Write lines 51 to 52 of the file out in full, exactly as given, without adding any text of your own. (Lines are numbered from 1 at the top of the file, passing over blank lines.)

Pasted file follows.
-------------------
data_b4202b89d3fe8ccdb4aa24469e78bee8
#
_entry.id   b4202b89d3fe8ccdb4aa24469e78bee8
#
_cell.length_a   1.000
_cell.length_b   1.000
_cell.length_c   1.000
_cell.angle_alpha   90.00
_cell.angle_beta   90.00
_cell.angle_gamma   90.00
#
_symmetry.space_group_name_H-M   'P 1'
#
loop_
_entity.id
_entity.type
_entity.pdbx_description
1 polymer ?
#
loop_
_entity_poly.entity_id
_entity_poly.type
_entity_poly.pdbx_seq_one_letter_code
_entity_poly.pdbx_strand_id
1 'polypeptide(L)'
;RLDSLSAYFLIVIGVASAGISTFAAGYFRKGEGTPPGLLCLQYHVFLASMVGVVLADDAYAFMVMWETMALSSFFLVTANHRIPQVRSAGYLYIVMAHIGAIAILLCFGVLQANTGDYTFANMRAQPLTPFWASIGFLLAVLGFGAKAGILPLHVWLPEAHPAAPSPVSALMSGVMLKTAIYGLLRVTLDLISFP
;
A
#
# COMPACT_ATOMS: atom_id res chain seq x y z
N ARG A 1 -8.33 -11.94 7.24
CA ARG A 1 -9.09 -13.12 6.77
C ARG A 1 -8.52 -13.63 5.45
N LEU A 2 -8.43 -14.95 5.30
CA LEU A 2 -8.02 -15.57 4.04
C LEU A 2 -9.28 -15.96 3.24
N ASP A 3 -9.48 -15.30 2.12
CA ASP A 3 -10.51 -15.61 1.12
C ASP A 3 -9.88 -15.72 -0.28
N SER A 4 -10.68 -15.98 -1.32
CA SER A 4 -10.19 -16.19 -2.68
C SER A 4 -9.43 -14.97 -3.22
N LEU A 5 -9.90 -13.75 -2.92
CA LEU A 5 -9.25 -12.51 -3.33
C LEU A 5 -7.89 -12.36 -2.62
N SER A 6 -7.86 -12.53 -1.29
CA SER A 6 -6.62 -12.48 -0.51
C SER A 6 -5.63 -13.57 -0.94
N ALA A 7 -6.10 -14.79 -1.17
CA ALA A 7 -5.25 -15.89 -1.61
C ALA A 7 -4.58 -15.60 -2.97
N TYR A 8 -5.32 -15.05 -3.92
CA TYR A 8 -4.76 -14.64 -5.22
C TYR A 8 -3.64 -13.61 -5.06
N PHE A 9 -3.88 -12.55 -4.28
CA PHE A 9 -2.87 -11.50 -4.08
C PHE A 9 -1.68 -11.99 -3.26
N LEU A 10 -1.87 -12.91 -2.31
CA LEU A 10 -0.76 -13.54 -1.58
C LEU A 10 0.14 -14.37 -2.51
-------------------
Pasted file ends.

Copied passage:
C ALA A 7 -4.58 -15.60 -2.97
N TYR A 8 -5.32 -15.05 -3.92